Monday, 20 September 2010

Some Idle Speculation On Budget Cuts And Policing Public Order

This article was written some months ago and now appears in issue 10 of The Mule, a quarterly newspaper that is distributed free around Greater Manchester. Since I wrote this piece, we have heard the police themselves claiming that budget cuts will lead to "disaffection, social and industrial tensions".

Police cornered by budget cuts means bad news for activists

The cutting of police funds and numbers is likely to make them target activists more surgically warns Kevin Blowe.

Before the war on public services really begins with the coalition government’s spending review in October, we can only guess at the extent of what is coming. It’s an uneasy feeling for everyone, this time including areas of government spending that have traditionally been protected, notably Britain’s 43 police forces. In June, the Association of Chief Police Officers (ACPO) lead on finance, North Yorkshire Chief Constable Graham Maxwell, told Police Review, “I have been in policing for 27 years and each time someone says ‘budgets are tough, budgets are going to be harder’, that meant that we did not get a large increase. It did not mean they took money away from us. This is what it means this time”.

That a government led by the Conservatives, consistently self-styled as the party of law and order, plans to drastically reduce numbers of police officers underscores their scorched-earth approach to public debt. As Chief Constables negotiate with ministers over the next three months, both face a number of dilemmas highlighting the uncertainty also existing within government circles.

Firstly, neither the government nor the police really know how the public will react to massive cuts. Although the prospect of Greek-style organised resistance seems remote, no matter how much the left may wish it were otherwise, it is difficult to predict how extensive crime and public disorder will be. Even if public opposition follows its usual path of noisy but generally peaceful protest, containment will still require large numbers of police. If opposition is diffused around the country – likely as local councils lead the implementation of cuts – numbers needed for public order duties may be larger still. Factoring in increasing racist backlash against migrants, illustrated by the English Defence League, and parallel counter-demonstrations, recently impoverished state bodies are likely to face an enormous increase in street protest.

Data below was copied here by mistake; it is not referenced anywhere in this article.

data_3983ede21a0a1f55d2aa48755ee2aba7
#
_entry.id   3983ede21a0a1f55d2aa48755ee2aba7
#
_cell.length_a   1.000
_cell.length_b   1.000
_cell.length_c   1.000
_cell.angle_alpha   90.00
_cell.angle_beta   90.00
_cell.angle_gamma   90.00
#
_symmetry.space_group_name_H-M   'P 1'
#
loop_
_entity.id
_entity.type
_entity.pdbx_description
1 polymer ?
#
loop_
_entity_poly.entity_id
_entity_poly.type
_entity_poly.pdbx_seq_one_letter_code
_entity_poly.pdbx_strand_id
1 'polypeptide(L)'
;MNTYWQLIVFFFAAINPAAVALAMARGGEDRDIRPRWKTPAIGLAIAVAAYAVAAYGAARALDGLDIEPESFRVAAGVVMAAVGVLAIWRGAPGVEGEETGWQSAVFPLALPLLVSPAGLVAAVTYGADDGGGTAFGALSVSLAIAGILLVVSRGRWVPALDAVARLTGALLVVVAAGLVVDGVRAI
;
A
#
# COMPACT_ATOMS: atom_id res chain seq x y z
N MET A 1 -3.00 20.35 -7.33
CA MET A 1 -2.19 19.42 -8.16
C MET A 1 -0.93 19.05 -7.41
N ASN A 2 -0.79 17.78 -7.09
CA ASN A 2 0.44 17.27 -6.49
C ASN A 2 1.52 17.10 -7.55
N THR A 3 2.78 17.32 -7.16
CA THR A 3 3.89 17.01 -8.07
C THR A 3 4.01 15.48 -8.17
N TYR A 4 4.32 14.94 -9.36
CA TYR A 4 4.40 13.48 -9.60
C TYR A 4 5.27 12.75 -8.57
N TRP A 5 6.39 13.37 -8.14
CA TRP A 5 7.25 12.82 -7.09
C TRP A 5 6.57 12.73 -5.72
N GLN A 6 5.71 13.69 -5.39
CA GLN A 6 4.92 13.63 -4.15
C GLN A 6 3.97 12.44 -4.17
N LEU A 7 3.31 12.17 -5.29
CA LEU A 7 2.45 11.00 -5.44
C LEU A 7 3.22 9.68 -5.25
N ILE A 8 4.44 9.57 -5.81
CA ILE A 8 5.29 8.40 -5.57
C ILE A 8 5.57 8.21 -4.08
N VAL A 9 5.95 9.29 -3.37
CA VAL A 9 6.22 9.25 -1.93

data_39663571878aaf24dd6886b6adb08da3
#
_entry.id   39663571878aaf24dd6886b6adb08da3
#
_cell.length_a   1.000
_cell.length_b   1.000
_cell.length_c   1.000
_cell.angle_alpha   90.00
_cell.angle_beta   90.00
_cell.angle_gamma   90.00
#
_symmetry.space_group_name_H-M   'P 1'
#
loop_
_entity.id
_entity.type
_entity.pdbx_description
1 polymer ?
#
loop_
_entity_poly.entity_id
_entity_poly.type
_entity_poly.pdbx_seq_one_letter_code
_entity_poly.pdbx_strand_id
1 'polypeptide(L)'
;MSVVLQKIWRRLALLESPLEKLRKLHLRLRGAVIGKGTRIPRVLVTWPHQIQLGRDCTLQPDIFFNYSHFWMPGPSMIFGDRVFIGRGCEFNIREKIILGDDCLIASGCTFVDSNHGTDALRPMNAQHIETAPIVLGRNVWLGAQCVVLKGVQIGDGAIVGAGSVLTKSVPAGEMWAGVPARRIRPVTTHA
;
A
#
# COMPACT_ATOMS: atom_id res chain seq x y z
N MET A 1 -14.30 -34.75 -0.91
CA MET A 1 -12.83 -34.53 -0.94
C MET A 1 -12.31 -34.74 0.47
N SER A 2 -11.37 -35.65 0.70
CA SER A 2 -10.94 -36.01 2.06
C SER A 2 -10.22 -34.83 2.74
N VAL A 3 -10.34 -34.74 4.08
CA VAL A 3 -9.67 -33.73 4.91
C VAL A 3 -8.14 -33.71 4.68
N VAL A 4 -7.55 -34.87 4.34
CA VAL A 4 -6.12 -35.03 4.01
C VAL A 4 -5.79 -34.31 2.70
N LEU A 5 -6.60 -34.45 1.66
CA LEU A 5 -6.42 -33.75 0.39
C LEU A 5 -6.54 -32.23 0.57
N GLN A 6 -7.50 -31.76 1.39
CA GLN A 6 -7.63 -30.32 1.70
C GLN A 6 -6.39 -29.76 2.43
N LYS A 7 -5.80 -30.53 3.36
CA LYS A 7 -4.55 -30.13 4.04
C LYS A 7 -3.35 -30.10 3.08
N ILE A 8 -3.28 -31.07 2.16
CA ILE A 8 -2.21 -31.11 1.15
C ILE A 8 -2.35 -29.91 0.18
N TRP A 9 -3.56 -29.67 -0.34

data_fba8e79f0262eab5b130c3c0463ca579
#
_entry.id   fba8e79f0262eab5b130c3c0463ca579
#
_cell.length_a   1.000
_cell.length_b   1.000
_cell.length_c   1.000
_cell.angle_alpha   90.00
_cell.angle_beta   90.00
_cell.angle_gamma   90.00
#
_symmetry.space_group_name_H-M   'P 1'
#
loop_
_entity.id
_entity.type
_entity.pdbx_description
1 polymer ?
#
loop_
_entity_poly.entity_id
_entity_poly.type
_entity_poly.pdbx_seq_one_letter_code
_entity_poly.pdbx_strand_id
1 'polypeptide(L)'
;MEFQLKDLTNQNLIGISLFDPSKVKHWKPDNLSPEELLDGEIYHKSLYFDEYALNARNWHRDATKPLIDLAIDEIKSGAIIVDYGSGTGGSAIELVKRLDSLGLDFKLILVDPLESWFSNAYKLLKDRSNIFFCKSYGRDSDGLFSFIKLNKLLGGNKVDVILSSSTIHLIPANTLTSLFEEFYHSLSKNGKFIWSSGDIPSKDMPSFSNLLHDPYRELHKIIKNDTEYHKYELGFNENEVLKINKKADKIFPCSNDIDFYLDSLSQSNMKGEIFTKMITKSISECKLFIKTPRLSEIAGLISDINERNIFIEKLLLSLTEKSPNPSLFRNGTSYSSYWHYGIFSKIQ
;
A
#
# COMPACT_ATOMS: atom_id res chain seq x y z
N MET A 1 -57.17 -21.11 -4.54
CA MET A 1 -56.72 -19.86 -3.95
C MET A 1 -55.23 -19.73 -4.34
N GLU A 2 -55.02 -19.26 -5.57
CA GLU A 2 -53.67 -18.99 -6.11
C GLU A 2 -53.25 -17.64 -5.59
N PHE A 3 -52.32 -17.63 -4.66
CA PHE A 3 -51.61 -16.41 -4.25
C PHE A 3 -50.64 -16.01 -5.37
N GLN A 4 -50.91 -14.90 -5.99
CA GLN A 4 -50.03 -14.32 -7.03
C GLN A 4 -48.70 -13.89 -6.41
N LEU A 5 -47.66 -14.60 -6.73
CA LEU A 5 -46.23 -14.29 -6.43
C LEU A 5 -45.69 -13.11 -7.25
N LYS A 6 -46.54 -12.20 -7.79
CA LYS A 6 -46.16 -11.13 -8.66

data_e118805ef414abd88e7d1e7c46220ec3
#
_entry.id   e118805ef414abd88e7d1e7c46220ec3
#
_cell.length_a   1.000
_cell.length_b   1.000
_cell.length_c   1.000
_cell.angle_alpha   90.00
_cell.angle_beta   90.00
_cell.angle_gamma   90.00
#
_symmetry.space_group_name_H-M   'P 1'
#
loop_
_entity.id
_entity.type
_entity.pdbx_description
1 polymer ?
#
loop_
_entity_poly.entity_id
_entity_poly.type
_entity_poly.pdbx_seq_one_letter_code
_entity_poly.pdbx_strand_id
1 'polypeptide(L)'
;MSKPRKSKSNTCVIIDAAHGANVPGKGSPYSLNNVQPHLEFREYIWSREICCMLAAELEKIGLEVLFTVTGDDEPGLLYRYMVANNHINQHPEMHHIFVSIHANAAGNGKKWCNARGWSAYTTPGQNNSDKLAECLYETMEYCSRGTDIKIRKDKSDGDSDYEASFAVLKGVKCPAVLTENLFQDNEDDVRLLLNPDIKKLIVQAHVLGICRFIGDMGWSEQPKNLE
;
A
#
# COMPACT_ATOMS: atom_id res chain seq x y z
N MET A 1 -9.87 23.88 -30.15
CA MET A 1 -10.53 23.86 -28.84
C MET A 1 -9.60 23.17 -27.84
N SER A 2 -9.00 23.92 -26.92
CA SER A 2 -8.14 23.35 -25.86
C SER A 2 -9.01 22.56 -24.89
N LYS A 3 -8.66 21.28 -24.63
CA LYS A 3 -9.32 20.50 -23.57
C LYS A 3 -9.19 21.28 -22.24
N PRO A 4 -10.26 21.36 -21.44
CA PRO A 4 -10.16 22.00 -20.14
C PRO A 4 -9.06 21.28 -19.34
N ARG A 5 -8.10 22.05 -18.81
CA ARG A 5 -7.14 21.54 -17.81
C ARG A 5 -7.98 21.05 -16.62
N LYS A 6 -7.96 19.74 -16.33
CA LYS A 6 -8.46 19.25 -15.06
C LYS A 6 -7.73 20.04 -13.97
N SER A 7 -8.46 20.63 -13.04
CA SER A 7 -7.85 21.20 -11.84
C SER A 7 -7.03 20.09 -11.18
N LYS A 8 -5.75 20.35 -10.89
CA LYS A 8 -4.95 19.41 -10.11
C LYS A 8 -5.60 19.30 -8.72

Additionally, in its review of the April 2009 anti-G20 protests in London, the Independent Police Complaints Commission recommended that public order police must have a minimum eight-hour break between shifts, to avoid any suggestion that ‘exhaustion’ explains increasingly aggressive confrontations with protesters. The organisation representing the ranks, the Police Federation, replied that this means deploying more officers to fill the gaps. Considering the uncertain fate of the UK’s 16,000 Community Support Officers, whose ring-fenced funding is set to end under the new government, the question arises: where will the extra officers come from?

In fact, it is likely that cheaper alternatives will be grasped at. Cheaper options include targeting potential “troublemakers” even more than at present; restricting the movement of activists travelling to demonstrations and using powers infamously employed against striking miners in the 1980s, banning some public protests altogether.

Who might be targeted? We know that ACPO has a previously secret database of ‘domestic extremists’ (a term with no basis in law) that currently holds the names of 1,471 people. Already, campaigners with no criminal record or history of violence are included in it. Collecting information while planning police responses to protests is inexpensive, resulting in more and more people being added to the database. This approach would lead to more ‘forward intelligence team’ (FIT) officers photographing protesters; more dawn raids against ‘extremist elements’ and greater readiness to use powers preventing people from covering their faces. Ironically, because it is cheaper to centralise this collection of data, a government that so often stressed the importance of ‘localism’ in opposition may end up nationalising intelligence gathering.

A final feasible new measure is armament, especially considering the host of severe public order challenges happening soon, besides any protests. In two years time, London is likely to resemble an armed camp as the capital hosts the biggest security headache on the planet, the Olympic Games. There is also the Commonwealth Games in Glasgow in 2014 any number of state visits and summit meetings that Cameron decides to host. We’ve grown accustomed to seeing police with automatic rifles at airports and, despite polling evidence of public disquiet on the issue, it does not seem too far-fetched that a regional force will become the first fully armed in Britain during day to day policing.

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